Throughout history, women have been pressured by society to choose between motherhood and sexuality. Before the relatively recent social change for women brought about by the feminist movement, women were viewed as intellectually inferior as well as physically weaker and in need of protection from men.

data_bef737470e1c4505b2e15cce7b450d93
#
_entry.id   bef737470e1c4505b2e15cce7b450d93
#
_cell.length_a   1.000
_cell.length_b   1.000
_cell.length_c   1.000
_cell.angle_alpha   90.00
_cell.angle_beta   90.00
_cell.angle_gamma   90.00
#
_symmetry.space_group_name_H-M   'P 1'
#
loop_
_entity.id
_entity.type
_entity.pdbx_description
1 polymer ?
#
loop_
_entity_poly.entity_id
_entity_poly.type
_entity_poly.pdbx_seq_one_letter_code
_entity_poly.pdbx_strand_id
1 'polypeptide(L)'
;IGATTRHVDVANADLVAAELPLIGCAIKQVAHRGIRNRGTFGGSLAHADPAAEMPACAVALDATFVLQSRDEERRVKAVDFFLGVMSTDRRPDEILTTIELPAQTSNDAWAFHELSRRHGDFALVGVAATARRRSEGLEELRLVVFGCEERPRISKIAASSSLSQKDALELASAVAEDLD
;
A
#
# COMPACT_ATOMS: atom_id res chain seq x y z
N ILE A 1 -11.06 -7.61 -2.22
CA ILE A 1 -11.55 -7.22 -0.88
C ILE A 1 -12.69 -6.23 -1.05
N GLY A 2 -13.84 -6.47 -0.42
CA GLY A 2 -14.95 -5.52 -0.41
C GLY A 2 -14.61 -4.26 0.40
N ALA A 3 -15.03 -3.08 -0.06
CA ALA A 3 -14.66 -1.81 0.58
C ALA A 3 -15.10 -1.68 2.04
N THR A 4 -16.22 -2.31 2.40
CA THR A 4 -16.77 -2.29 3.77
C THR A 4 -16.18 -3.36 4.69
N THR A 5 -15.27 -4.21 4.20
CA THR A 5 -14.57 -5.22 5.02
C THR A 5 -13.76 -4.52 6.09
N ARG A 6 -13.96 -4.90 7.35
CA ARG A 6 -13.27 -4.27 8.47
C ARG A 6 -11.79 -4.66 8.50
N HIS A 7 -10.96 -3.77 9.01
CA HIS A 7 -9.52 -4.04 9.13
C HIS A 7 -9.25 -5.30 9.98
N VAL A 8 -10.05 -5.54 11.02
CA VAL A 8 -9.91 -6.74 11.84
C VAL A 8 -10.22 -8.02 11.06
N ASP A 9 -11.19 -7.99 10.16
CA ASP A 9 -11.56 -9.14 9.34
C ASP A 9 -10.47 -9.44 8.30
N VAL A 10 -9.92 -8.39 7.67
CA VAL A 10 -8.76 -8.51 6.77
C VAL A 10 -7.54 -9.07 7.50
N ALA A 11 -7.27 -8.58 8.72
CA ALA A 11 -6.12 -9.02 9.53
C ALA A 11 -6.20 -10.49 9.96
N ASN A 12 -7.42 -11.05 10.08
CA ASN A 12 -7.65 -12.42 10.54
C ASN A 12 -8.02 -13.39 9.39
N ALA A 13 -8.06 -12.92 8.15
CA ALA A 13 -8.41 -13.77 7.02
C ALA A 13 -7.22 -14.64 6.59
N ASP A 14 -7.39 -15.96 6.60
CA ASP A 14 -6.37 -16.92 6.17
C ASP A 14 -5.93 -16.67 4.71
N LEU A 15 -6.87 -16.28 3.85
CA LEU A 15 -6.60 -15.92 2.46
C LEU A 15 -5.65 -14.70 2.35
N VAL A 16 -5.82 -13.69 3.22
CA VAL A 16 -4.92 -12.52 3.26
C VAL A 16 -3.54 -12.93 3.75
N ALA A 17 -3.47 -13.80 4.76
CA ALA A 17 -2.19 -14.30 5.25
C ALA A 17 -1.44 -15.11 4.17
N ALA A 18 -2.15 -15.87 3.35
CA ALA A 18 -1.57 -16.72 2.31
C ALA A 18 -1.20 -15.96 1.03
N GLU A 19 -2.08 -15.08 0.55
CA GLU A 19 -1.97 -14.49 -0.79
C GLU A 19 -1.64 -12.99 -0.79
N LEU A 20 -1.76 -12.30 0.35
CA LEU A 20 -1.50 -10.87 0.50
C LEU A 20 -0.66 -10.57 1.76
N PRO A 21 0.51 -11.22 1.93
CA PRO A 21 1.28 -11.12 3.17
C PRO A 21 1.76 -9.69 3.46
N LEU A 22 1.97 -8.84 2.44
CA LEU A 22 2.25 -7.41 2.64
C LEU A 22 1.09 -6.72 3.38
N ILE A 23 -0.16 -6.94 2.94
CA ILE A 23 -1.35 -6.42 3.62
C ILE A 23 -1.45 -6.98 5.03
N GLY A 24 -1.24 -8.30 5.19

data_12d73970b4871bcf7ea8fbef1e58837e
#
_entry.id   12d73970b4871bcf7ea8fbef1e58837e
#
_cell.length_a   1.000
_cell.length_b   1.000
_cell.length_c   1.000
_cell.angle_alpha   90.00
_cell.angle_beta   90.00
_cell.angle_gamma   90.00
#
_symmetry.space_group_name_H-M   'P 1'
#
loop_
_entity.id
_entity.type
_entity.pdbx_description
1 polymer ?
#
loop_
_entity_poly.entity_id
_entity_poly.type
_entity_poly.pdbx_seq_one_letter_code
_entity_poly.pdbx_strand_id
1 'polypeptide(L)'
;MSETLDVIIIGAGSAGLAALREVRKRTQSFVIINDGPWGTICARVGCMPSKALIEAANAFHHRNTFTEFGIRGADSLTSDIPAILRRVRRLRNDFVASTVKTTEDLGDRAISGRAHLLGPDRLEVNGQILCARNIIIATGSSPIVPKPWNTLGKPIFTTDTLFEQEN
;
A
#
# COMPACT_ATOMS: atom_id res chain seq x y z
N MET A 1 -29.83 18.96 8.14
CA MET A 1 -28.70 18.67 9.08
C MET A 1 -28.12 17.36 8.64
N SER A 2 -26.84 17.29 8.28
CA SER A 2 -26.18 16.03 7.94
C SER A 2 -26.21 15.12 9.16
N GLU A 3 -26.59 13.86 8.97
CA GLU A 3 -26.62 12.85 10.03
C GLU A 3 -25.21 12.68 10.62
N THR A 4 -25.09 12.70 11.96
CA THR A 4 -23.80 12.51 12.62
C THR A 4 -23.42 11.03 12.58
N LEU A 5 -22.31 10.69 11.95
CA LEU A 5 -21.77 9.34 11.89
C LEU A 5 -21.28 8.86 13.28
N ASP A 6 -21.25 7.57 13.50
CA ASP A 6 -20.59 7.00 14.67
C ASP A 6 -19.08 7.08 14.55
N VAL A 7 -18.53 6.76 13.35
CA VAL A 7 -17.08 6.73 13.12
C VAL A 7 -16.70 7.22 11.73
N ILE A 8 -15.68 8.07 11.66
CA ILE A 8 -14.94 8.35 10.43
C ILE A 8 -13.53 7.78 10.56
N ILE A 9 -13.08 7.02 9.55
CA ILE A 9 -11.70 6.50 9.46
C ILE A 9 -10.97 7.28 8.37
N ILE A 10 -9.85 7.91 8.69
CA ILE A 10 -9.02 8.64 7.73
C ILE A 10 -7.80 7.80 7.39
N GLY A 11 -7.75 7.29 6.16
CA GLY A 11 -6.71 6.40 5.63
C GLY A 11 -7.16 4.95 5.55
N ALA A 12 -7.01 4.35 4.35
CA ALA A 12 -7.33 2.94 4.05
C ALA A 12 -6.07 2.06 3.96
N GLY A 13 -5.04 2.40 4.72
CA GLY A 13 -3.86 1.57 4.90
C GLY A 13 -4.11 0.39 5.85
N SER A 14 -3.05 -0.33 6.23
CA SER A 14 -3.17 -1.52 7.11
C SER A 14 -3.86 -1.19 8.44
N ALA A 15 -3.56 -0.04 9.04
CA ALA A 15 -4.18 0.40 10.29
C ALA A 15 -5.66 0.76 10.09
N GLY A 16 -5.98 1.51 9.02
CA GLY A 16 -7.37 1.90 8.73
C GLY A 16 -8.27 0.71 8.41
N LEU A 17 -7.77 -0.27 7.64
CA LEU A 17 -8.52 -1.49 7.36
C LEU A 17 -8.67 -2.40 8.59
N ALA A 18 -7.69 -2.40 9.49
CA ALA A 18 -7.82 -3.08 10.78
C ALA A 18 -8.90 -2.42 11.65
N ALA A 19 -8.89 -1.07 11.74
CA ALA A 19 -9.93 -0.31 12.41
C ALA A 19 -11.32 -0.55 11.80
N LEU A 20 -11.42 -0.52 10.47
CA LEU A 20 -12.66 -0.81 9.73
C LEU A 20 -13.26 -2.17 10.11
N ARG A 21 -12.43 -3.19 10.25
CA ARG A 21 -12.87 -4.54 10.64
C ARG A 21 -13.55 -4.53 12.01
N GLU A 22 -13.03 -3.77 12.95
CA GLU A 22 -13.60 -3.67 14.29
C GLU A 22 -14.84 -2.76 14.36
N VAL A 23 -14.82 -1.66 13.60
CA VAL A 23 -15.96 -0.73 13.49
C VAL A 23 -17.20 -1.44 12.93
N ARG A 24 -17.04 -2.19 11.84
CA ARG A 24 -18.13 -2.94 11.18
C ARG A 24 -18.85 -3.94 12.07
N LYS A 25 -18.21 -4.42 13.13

“Fallen Women, Problem Girls: Unmarried Mothers and the Professionalization of Social Work, 1890-1945” describes the social change for women throughout that period.
In this period out-of-wedlock pregnancy came to be seen as one of the most urgent and compelling problems of the day.
Drawing on previously unexamined case records from maternity homes, Regina Kunzel explores how women negotiated the crisis of single pregnancy.